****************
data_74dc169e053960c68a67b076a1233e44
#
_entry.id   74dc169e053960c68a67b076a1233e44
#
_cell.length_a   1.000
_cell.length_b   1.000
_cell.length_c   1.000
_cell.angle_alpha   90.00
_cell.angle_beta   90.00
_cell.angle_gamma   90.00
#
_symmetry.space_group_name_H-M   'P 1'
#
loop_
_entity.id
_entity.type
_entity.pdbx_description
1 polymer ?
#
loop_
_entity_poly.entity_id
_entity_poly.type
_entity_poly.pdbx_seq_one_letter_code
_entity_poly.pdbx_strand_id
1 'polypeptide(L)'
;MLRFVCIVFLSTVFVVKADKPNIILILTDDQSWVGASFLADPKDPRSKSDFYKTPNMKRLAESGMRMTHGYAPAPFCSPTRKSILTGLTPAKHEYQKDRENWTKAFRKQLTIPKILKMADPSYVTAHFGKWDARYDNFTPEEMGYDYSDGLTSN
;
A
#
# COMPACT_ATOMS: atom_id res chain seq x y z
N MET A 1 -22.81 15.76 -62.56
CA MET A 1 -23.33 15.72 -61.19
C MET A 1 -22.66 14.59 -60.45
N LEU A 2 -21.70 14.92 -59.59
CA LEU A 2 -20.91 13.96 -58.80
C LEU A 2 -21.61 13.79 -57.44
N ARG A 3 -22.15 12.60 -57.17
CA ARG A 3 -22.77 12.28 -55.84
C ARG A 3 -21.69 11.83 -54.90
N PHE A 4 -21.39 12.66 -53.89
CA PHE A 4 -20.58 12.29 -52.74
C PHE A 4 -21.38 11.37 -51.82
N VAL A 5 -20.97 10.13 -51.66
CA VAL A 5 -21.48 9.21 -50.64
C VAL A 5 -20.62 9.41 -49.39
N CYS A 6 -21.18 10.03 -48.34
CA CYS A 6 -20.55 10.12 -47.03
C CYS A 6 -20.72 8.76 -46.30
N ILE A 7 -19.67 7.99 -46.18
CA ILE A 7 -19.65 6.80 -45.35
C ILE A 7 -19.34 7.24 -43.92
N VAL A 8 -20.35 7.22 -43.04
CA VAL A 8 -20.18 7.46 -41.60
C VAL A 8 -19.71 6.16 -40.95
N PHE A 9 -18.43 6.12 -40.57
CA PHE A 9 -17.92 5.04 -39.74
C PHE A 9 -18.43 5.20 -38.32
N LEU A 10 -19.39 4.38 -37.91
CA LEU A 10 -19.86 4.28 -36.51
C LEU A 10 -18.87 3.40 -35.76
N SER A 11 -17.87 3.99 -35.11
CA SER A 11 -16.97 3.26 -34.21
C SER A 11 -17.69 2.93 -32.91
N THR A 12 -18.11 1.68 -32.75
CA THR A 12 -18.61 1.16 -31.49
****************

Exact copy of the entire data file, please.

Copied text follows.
data_74dc169e053960c68a67b076a1233e44
#
_entry.id   74dc169e053960c68a67b076a1233e44
#
_cell.length_a   1.000
_cell.length_b   1.000
_cell.length_c   1.000
_cell.angle_alpha   90.00
_cell.angle_beta   90.00
_cell.angle_gamma   90.00
#
_symmetry.space_group_name_H-M   'P 1'
#
loop_
_entity.id
_entity.type
_entity.pdbx_description
1 polymer ?
#
loop_
_entity_poly.entity_id
_entity_poly.type
_entity_poly.pdbx_seq_one_letter_code
_entity_poly.pdbx_strand_id
1 'polypeptide(L)'
;MLRFVCIVFLSTVFVVKADKPNIILILTDDQSWVGASFLADPKDPRSKSDFYKTPNMKRLAESGMRMTHGYAPAPFCSPTRKSILTGLTPAKHEYQKDRENWTKAFRKQLTIPKILKMADPSYVTAHFGKWDARYDNFTPEEMGYDYSDGLTSN
;
A
#
# COMPACT_ATOMS: atom_id res chain seq x y z
N MET A 1 -22.81 15.76 -62.56
CA MET A 1 -23.33 15.72 -61.19
C MET A 1 -22.66 14.59 -60.45
N LEU A 2 -21.70 14.92 -59.59
CA LEU A 2 -20.91 13.96 -58.80
C LEU A 2 -21.61 13.79 -57.44
N ARG A 3 -22.15 12.60 -57.17
CA ARG A 3 -22.77 12.28 -55.84
C ARG A 3 -21.69 11.83 -54.90
N PHE A 4 -21.39 12.66 -53.89
CA PHE A 4 -20.58 12.29 -52.74
C PHE A 4 -21.38 11.37 -51.82
N VAL A 5 -20.97 10.13 -51.66
CA VAL A 5 -21.48 9.21 -50.64
C VAL A 5 -20.62 9.41 -49.39
N CYS A 6 -21.18 10.03 -48.34
CA CYS A 6 -20.55 10.12 -47.03
C CYS A 6 -20.72 8.76 -46.30
N ILE A 7 -19.67 7.99 -46.18
CA ILE A 7 -19.65 6.80 -45.35
C ILE A 7 -19.34 7.24 -43.92
N VAL A 8 -20.35 7.22 -43.04
CA VAL A 8 -20.18 7.46 -41.60
C VAL A 8 -19.71 6.16 -40.95
N PHE A 9 -18.43 6.12 -40.57
CA PHE A 9 -17.92 5.04 -39.74
C PHE A 9 -18.43 5.20 -38.32
N LEU A 10 -19.39 4.38 -37.91
CA LEU A 10 -19.86 4.28 -36.51
C LEU A 10 -18.87 3.40 -35.76
N SER A 11 -17.87 3.99 -35.11
CA SER A 11 -16.97 3.26 -34.21
C SER A 11 -17.69 2.93 -32.91
N THR A 12 -18.11 1.68 -32.75
CA THR A 12 -18.61 1.16 -31.49